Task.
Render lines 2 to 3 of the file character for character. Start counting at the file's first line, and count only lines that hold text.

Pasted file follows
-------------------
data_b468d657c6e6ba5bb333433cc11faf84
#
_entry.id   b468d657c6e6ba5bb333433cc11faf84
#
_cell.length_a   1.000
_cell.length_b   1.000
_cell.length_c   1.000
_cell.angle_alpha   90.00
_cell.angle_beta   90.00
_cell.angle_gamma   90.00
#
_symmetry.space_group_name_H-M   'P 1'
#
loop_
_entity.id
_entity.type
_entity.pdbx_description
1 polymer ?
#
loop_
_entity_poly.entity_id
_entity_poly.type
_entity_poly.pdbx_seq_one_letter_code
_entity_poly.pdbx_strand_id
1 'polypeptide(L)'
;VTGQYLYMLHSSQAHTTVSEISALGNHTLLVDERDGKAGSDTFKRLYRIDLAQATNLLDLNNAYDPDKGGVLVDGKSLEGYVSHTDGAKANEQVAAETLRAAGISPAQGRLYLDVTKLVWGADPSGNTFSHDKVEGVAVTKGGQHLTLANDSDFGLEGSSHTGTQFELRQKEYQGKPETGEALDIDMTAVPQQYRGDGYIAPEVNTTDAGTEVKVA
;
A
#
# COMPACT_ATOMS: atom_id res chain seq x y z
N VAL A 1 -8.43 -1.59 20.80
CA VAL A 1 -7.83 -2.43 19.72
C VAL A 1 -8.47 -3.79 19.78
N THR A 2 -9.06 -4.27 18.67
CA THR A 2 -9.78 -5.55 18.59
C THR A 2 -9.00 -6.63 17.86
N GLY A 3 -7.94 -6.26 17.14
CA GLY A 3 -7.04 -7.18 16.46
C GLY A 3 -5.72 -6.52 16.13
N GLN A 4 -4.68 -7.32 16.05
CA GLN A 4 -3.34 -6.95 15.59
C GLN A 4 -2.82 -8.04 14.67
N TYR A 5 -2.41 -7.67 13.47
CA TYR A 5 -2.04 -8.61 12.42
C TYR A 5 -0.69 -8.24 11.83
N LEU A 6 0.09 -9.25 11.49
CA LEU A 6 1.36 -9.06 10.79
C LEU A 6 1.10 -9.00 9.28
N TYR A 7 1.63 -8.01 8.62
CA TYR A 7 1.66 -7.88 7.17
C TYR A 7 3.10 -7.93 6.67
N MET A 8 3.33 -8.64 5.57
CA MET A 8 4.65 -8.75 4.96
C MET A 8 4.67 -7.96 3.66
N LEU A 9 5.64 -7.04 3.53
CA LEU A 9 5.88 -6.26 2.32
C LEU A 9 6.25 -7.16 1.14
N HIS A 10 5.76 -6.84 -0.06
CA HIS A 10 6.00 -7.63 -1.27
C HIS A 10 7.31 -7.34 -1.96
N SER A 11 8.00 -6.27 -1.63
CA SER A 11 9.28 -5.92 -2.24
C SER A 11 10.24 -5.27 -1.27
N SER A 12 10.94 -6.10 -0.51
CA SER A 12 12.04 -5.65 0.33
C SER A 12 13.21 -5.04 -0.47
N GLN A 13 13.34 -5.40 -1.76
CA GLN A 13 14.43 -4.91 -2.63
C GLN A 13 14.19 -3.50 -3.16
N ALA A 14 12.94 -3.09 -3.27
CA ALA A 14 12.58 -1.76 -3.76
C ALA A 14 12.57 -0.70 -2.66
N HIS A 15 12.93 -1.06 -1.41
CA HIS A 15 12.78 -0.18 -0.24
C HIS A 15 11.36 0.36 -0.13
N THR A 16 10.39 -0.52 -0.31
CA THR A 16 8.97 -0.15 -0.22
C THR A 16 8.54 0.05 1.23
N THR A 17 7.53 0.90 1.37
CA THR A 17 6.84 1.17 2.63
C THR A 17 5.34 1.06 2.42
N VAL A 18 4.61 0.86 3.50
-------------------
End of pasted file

#
_entry.id   b468d657c6e6ba5bb333433cc11faf84